Preservatives, Not.

It’s time for the semi-annual explanation of a number of issues, starting with how our foods are unadulterated despite required labeling that might lead to a different conclusion. The prime contradiction is found in our link sausage packaging which declares that our sausage contains preservatives - they don’t! So why the label?

The only label our Mom & Pop butcher shop has is for smoked sausage. Smoked sausage must have preservatives added. However, all of our sausage is “fresh” (uncooked) sausage, which does not require preservatives. Nonetheless, on goes the preservatives label because, they say, it “keeps the inspector happy”. Oh well. Take it from us, our sausage does not contain preservatives.
Weenies are a different story. They do contain preservatives, but the very minimum allowed by the regulations. We were allowed that because our weenies don’t travel long distances. Brenham to Houston is a lot shorter trip than Chicago to Houston.


We seemed to have a spike in broken seals lately which of course defeats the purpose of paying for vacuum-sealed meats, for us and for you. We are on this problem like ducks on a June bug. There are 3 points at which the packages might be handled too roughly and we are inspecting at each of those points. If we find broken seals, they are corrected immediately. Please let us know if you receive any broken seal packages.

Hot Piggity Dog

The JVF weenies are back from our little Polish weenie maker in Schulenberg. For our newest customers who have not enjoyed the JVF weenie, some explanation.

Years ago, we decided to make a hot dog weenie from our pastured and grass-fed pork and beef (the beef version is the “Farm-tastic Frank”). We of course wanted ours to be top-shelf stuff; no organ meats or other unmentionables, no drugs, no steroids; every bit of it from prime cuts raised in natural freedom. We refined the recipe over several attempts, made the labels, and went through the approval process with the state departments of health and agriculture. This version is our pork dog, made from the whole hams of our clean porkers. You can now eat hot dogs that are actually good for you.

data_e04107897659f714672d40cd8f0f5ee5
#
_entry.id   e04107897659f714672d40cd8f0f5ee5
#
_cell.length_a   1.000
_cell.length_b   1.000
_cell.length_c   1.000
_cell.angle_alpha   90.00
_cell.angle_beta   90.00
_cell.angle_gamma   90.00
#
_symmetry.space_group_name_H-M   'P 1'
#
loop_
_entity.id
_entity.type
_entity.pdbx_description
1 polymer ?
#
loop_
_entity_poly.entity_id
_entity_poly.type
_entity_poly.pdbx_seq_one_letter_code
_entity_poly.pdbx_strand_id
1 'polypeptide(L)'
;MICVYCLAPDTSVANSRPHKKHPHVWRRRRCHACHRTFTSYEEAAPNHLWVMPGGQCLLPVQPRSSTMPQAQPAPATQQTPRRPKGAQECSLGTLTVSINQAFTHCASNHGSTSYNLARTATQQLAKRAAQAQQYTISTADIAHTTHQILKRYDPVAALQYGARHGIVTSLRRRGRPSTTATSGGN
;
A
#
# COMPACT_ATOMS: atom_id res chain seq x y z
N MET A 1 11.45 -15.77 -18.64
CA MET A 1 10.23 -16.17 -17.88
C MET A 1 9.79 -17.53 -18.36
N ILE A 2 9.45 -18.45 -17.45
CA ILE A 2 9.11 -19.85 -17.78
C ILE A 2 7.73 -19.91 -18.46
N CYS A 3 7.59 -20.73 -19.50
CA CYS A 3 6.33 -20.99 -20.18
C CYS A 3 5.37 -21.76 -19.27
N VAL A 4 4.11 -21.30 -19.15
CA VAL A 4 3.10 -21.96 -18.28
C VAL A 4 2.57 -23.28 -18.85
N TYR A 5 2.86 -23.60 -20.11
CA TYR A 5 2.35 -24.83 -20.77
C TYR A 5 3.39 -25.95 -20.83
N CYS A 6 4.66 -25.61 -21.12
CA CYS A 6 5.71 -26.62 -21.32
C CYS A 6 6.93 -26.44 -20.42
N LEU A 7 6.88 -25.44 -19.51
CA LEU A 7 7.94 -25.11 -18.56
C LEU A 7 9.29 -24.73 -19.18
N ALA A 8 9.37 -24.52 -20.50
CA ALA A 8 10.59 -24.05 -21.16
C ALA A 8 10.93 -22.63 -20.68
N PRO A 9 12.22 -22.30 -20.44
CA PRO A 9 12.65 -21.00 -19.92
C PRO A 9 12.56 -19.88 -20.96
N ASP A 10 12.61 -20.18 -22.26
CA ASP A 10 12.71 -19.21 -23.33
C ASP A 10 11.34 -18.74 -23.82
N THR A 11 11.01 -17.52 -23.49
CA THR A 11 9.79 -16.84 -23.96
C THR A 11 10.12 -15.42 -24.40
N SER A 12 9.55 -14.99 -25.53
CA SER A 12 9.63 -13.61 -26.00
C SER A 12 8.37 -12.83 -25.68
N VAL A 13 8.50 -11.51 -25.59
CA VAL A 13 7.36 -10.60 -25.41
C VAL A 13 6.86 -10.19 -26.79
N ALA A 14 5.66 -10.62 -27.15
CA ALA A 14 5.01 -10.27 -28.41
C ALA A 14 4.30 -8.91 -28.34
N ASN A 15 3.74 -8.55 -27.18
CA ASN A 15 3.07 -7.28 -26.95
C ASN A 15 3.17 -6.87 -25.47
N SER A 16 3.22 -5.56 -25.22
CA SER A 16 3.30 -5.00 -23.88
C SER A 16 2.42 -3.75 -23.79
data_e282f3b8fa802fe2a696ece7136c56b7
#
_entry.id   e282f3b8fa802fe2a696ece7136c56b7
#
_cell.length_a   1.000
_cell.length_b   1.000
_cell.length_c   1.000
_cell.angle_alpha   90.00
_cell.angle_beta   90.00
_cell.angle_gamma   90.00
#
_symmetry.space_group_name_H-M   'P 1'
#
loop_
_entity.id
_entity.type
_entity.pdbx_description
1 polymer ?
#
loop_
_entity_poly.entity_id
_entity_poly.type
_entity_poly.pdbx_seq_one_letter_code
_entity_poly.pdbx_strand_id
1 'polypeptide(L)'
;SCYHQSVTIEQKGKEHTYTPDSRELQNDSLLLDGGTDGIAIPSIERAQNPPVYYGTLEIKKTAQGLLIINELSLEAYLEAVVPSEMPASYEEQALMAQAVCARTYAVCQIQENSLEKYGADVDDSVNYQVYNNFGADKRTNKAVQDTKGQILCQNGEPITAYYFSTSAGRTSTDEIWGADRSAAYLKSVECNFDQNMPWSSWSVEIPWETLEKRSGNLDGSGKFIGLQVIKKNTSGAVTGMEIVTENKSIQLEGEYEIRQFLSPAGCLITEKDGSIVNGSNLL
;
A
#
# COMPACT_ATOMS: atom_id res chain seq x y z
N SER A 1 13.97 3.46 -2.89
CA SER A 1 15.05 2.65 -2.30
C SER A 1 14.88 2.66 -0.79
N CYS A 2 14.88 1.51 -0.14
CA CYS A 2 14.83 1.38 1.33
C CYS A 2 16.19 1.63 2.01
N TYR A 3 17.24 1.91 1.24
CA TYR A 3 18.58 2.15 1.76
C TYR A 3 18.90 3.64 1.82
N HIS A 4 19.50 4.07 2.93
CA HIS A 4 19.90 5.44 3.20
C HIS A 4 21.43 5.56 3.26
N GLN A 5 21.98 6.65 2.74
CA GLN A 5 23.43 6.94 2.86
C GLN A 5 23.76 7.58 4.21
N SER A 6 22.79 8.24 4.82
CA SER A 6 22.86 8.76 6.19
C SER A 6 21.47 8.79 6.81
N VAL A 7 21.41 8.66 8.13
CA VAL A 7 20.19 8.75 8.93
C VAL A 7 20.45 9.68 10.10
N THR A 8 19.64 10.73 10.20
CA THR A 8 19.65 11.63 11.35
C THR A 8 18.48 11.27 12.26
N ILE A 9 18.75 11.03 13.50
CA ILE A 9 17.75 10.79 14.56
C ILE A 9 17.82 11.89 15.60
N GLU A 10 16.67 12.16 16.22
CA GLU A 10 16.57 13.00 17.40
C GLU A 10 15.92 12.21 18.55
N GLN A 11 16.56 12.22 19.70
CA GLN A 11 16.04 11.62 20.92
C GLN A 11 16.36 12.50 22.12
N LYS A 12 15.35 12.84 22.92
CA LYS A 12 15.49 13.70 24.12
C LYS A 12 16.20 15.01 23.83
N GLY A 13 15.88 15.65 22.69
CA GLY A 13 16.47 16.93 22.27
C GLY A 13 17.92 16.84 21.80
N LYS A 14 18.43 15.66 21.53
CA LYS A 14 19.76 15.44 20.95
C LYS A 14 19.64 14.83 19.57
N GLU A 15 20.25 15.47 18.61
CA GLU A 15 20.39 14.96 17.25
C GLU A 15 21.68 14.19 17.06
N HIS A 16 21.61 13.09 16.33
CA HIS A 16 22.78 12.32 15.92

A couple of notes. The only “manufactured” portion of the weenie is the casing, which is derived from protein sources and, we are told, contain nothing artificial. The other note is about nitrates. Texas is pretty darned conservative when it comes to preservatives. Try as we might, the state would not excuse us from including nitrates in our weenie, but they did allow us the very minimum amount. You can tell by the mild color that that is the case. The redder the weenie, the higher the nitrate content. You couldn’t call ours red at all. Pink is closer to it. But many will ask how other weenies in the store and on the web advertise as “nitrate-free”. Those dogs have substituted garlic powder and ground celery seed. Guess what – the result is the exact equivalent of nitrate you find in our weenie.

Other notes about nitrates. While we would rather not have them simply because they are a red flag to some, the fact is that their connection to any sort of disease is very weak; secondly, if you eat one or two of ours a month, you are nowhere near anyone’s suggested hazard level. My last comment is from Salatin, who also makes weenies, and who claims that grasses are a natural detoxicant, hence the nitrates are neutralized.

Best cooking method: fry in a skillet with butter; when the casing starts to blister on all sides, they are at their eating best.

Salt and Its Cousin, Nitrates

With the recent study implicating a low-salt diet as the wrong way to go for heart health (low sodium actually increased the risk of heart disease while normal levels reduced same), it is time to take another look at salt’s cousin, nitrates and nitrites. This is a topic that has interested me ever since we perfected our Hot Piggety Dogs and Farm-tastic Franks. The State requires the addition of nitrates as a preservative, though we managed to limit the dose to as little as possible (which is why our weenies are so bland in color. The deeper the red color you see in grocery store dogs, the higher the content of nitrates. Ours are mild by comparison.)

Despite the low dose found in our only product containing preservatives, I am and always have been interested in understanding why nitrates have been implicated as a possibly deleterious preservative. The only correlation I have been able to find is as a possible contributor to colon cancer. The correlation, however, is very mild and inconclusive. I suspect the danger, if there is any, comes from eating too much food containing nitrates. Please let me know if you know of research otherwise.